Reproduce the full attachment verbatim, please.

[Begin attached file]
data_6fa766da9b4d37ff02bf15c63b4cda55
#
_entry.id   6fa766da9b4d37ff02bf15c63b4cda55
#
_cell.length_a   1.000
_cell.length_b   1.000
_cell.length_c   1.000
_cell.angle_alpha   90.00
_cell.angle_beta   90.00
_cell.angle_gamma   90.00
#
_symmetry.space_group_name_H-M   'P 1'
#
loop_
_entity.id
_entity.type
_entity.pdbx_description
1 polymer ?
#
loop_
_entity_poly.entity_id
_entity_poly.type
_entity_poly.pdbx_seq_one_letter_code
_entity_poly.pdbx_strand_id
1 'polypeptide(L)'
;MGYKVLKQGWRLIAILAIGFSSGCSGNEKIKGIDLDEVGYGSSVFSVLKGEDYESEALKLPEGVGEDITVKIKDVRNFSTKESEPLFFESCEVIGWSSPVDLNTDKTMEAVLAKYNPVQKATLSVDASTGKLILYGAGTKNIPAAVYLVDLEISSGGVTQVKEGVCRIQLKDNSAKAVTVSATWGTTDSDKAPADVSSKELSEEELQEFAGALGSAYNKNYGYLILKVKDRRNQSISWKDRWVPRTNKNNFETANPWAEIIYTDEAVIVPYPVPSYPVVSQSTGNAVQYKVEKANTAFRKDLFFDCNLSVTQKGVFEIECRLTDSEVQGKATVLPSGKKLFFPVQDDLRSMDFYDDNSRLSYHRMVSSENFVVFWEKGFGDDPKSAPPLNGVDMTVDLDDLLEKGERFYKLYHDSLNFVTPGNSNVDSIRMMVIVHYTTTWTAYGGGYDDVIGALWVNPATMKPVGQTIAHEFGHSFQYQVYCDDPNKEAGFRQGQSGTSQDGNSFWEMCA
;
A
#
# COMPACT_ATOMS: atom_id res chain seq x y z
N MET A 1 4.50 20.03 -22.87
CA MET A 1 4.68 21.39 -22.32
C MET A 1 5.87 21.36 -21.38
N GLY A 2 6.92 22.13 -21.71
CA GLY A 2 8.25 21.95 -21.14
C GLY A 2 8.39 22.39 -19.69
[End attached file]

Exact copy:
data_6fa766da9b4d37ff02bf15c63b4cda55
#
_entry.id   6fa766da9b4d37ff02bf15c63b4cda55
#
_cell.length_a   1.000
_cell.length_b   1.000
_cell.length_c   1.000
_cell.angle_alpha   90.00
_cell.angle_beta   90.00
_cell.angle_gamma   90.00
#
_symmetry.space_group_name_H-M   'P 1'
#
loop_
_entity.id
_entity.type
_entity.pdbx_description
1 polymer ?
#
loop_
_entity_poly.entity_id
_entity_poly.type
_entity_poly.pdbx_seq_one_letter_code
_entity_poly.pdbx_strand_id
1 'polypeptide(L)'
;MGYKVLKQGWRLIAILAIGFSSGCSGNEKIKGIDLDEVGYGSSVFSVLKGEDYESEALKLPEGVGEDITVKIKDVRNFSTKESEPLFFESCEVIGWSSPVDLNTDKTMEAVLAKYNPVQKATLSVDASTGKLILYGAGTKNIPAAVYLVDLEISSGGVTQVKEGVCRIQLKDNSAKAVTVSATWGTTDSDKAPADVSSKELSEEELQEFAGALGSAYNKNYGYLILKVKDRRNQSISWKDRWVPRTNKNNFETANPWAEIIYTDEAVIVPYPVPSYPVVSQSTGNAVQYKVEKANTAFRKDLFFDCNLSVTQKGVFEIECRLTDSEVQGKATVLPSGKKLFFPVQDDLRSMDFYDDNSRLSYHRMVSSENFVVFWEKGFGDDPKSAPPLNGVDMTVDLDDLLEKGERFYKLYHDSLNFVTPGNSNVDSIRMMVIVHYTTTWTAYGGGYDDVIGALWVNPATMKPVGQTIAHEFGHSFQYQVYCDDPNKEAGFRQGQSGTSQDGNSFWEMCA
;
A
#
# COMPACT_ATOMS: atom_id res chain seq x y z
N MET A 1 4.50 20.03 -22.87
CA MET A 1 4.68 21.39 -22.32
C MET A 1 5.87 21.36 -21.38
N GLY A 2 6.92 22.13 -21.71
CA GLY A 2 8.25 21.95 -21.14
C GLY A 2 8.39 22.39 -19.69